Cherry Valentine Cause of Death, How did Cherry Valentine Die?
George Ward, better known as Cherry Valentine to his legion of followers, passed away at the young age of 28. After seeing Cherry on RuPaul’s Drag Race UK Season 2, this news hit the Drag Race community like a tonne of bricks. Cherry was as vivid and distinctive as the crimson she wore for the majority of her performances. The world has lost an undeniable talent and a kind heart who would have kept making a difference. What we know about her death is as follows.
Cherry Valentine Cause of Death
“It is with the most heart-wrenching and deepest sadness to inform you that our George — Cherry Valentine — has unfortunately passed away,” in a statement by George’s family.
“As his family, we are still processing his death and our lives will never be the same,” they added. “We understand how much he is loved and how many lives he has inspired and touched.”
There has been no formal announcement of the death’s cause as of this writing.
Cherry, who became a fan favorite after being ousted in Season 2 of RuPaul’s Drag Race UK, became a popular favorite despite being eliminated that season. Her unforgettable performances and breathtaking good looks were certainly important, but it was her genuine nature that really connected with her audience. In addition to her drag act, Cherry worked as a mental health specialist for the National Health Service. She was there through thick and thin during the COVID-19 pandemic.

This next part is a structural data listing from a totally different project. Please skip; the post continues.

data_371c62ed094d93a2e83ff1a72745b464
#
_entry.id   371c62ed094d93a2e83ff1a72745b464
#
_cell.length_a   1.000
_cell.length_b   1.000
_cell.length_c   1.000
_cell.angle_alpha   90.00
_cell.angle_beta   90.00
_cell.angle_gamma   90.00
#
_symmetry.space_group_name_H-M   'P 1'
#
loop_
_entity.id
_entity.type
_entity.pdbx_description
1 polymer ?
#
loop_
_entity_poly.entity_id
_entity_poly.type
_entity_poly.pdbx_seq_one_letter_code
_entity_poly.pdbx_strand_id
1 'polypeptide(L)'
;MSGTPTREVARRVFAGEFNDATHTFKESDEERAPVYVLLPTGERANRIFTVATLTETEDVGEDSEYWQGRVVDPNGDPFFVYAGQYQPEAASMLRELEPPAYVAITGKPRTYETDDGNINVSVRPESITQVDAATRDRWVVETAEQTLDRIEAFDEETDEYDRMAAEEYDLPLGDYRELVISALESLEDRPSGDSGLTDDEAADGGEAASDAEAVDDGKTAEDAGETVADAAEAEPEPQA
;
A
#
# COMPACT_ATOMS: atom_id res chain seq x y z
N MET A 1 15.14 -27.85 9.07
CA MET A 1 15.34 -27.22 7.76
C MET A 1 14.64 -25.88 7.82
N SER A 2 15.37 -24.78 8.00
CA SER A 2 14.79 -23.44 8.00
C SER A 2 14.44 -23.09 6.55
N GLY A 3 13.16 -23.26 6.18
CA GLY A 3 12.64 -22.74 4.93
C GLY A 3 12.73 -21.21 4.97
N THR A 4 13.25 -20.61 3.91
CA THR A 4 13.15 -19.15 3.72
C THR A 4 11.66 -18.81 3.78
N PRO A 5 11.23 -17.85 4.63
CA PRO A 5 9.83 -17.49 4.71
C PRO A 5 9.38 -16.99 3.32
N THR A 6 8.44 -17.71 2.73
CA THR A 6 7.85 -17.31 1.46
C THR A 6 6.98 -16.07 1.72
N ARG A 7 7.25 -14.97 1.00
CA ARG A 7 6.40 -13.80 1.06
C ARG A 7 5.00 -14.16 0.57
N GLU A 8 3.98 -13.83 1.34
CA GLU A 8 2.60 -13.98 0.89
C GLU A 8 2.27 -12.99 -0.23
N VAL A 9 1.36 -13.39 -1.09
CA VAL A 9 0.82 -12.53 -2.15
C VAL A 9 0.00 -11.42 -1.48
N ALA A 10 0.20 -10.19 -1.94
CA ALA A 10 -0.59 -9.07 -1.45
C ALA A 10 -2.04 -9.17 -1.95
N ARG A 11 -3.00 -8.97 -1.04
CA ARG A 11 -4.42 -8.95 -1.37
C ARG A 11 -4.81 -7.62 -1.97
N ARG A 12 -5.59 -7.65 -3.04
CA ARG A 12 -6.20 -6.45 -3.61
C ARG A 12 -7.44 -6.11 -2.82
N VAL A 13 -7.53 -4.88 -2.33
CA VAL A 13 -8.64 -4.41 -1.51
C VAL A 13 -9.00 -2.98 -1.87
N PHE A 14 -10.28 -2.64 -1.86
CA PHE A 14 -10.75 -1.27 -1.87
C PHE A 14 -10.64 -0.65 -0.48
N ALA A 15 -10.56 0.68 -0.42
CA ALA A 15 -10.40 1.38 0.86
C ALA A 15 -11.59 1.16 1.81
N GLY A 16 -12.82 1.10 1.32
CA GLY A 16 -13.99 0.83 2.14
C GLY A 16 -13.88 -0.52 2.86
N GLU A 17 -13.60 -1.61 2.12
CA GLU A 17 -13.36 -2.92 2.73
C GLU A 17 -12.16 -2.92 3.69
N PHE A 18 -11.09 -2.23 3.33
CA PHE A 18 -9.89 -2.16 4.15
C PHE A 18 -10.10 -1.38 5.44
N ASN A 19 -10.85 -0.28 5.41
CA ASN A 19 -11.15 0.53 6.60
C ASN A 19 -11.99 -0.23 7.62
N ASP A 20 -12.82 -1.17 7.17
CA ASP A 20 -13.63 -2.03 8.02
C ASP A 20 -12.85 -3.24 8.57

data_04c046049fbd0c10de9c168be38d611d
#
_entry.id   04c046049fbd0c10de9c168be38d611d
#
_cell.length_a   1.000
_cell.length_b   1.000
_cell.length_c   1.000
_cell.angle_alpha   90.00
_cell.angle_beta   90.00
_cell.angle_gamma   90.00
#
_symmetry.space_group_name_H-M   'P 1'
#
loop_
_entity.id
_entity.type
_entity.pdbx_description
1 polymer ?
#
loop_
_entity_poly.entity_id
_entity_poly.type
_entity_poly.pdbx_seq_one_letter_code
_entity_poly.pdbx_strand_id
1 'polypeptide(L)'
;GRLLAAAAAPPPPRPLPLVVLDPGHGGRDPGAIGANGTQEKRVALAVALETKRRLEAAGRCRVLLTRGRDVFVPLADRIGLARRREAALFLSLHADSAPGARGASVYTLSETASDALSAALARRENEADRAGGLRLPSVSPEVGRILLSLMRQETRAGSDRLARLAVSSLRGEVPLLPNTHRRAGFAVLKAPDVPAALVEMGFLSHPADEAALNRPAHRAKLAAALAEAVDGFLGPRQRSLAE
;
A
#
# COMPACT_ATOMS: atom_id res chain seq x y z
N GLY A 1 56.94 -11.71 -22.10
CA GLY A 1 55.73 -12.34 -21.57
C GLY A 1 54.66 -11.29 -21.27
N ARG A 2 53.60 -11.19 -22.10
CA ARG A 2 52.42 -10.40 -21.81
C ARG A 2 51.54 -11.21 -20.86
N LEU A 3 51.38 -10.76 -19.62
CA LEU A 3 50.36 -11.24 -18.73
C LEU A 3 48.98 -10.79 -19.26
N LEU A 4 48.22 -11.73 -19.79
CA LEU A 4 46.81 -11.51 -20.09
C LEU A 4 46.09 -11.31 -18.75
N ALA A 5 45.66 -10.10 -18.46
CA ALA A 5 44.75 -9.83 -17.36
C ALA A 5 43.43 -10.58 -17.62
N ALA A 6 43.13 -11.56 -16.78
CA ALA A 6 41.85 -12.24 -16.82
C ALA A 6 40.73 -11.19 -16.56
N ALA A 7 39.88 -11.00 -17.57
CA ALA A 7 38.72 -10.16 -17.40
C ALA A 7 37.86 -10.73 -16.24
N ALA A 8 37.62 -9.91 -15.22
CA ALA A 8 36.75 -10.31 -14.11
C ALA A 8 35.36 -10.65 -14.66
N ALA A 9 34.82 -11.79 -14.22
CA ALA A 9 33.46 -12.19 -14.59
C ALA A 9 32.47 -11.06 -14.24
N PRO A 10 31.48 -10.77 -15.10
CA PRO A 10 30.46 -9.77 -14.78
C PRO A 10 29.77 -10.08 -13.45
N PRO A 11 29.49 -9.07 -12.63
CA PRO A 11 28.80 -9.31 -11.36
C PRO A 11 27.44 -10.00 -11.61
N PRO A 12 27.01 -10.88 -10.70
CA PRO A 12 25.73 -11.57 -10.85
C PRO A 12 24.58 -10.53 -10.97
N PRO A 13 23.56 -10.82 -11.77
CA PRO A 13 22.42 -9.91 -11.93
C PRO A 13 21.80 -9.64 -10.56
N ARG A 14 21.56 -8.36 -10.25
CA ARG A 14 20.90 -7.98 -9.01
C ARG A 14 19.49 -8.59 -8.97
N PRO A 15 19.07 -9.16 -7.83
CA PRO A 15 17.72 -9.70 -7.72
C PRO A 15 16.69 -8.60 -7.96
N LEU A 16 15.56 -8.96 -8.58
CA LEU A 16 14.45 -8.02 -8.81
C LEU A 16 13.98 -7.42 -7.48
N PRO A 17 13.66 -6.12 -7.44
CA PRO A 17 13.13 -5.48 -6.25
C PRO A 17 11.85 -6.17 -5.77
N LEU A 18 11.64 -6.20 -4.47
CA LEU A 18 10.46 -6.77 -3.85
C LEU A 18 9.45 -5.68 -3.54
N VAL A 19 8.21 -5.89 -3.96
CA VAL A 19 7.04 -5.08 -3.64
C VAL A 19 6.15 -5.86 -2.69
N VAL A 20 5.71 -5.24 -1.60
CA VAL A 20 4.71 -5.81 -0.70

In an interview broadcast on the BBC in January 2021, Cherry reflected on the emotionally challenging year she spent working as a nurse during the pandemic’s peak. She was able to take some time to process what had happened once RuPaul’s Drag Race UK production was halted.
“I just wanted to go on and show wherever you come from, whoever you are, you can do whatever makes you happy,” she shared with the outlet. For Cherry, where she came from was a complicated conversation.
As of January 2022, you could watch a documentary about Cherry named Cherry Valentine: Gypsy Queen and Proud on BBC Three. Cherry was still George Ward at the age of 18 when she left the GRT group. After coming out as gay and experiencing widespread rejection, he found solace in the arms of Cherry Valentine. In a sense, George had an epiphany.
The documentary follows him as he considers going back to the town that shunned him.
George described the inner workings of the GRT community and why he felt compelled to make the documentary, “It’s very binary. The men are the men, and the women are the women and there’s no in-between, but we all know there’s a lot in between.”
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Based on the documentary‘s information, we learn that drag helped Cherry and other drag performers find acceptance in their communities. She was able to accept herself not only when she was wearing drag but also when she wasn’t.
George’s upbringing in a world of black-and-white alternatives influenced his later life and even his identity as Cherry. After being recruited to work at a COVID-19 vaccination center in drag, Cherry dresses as a gypsy for her job in Gypsy Queen and Proud. But as George says, “I’m mixing the two and I don’t know how to be. I don’t know how to act.”
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